The Morgenthaus: Henry Sr., Henry Jr., Joan, Henry III, Robert
We held our press preview this morning for our newest special exhibition, The Morgenthaus: A Legacy of Service, which opens to the public on Monday, November 16th Visit our Exhibition Website to discover more about this remarkable family and their contribution.
Here are my remarks from this morning's event:
I welcome you this morning to the Museum and to a preview of our newest special exhibition, The Morgenthaus: A Legacy of Service. Let me note at the outset that it is not a normal occurrence for a Museum to mount an exhibition that explores the life and family of its chairman. Indeed, I would imagine that it is a unique. But then, the Morgenthau family is unique – unique in its impact on history, unique in its example of service, and unique in the opportunity it offers to explore import themes and events of world, American, and Jewish history.
Like most exhibitions and good ideas, the origins of this one are difficult to pinpoint with precision. It really began as at least two exhibition ideas. We had wanted to address the question of the Armenian Genocide, and we had wanted to address the question of the American response to the Holocaust. Examining the history of the Morgenthau family has allowed us to do both and much more.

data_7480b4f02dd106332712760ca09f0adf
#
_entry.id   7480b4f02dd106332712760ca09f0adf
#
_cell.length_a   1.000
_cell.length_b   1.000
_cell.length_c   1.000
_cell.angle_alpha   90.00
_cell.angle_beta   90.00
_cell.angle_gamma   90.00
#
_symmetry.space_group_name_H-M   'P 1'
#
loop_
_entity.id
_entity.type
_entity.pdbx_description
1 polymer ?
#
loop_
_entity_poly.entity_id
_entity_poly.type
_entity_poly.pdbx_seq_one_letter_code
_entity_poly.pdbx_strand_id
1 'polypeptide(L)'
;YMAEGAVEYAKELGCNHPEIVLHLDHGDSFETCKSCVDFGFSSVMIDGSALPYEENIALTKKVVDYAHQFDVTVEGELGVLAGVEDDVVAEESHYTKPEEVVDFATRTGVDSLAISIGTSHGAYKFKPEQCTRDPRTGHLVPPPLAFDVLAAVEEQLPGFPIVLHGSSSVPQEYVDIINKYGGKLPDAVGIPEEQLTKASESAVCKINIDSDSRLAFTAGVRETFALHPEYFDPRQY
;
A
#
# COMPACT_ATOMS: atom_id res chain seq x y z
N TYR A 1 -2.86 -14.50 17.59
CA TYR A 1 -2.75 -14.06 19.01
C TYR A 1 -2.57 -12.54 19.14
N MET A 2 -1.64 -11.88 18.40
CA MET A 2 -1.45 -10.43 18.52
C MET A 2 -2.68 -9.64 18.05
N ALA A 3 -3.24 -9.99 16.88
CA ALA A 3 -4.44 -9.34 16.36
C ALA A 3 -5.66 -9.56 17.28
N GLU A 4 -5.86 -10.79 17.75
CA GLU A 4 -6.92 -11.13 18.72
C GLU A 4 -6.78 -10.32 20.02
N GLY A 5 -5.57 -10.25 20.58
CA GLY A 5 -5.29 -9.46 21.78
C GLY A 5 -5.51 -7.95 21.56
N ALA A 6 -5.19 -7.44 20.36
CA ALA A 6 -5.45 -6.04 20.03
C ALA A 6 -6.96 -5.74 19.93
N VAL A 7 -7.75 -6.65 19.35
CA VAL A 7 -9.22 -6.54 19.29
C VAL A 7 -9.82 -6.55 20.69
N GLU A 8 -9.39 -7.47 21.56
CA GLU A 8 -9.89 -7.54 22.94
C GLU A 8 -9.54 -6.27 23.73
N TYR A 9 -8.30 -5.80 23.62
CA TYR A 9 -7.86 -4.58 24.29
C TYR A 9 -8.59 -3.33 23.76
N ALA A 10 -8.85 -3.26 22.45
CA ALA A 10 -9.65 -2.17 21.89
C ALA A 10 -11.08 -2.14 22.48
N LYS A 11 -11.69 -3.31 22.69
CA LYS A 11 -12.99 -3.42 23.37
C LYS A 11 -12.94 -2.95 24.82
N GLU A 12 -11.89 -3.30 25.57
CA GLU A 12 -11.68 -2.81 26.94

January 1, 2010, will be almost the first day in nearly a century that a Morgenthau has not gotten up, shaken off sleep, knotted his tie, and set off to do the people’s work. This nearly unbroken, century-long, chain of public service reveals much about this family, and our exhibition shows how its individual members reacted at times of crisis to find within themselves deep reservoirs of strength and commitment to the public good. Indeed, one historian comments that there may well have been something in the Morgenthau DNA that equipped them to respond the way they did.
Now I don’t know much about DNA, but I do something about the DA, the Honorable Robert M. Morgenthau, who is with us this morning. Normally one might think that there could be significant risk for a Museum director to prepare an exhibition about his boss’s family and his boss. One could worry that a mistake could mean their job, and when the boss is the DA, one could be thinking handcuffs and jail time. Not with Bob Morgenthau, whose absolute fidelity to the purest principles of independence and fairness extends to his service to this Museum. Work on this exhibition began a long time ago, long before we knew that the Boss would not be running for his tenth term. He and his siblings were extremely generous with their memories and their possessions, which have provided rich material for this exhibition.
This morning is the first time Bob Morgenthau will have a chance to see the exhibition, and we hope that he, like you, will find it balanced and accurate and educational and enriching. While, I am certain that he will likely learn no new facts about himself or his family, he will see important artifacts for the first time and will see the lives of his grandfather and father, and indeed his own career, placed in a context that draws from them a fascinating, profound, and powerful story of legacy and service.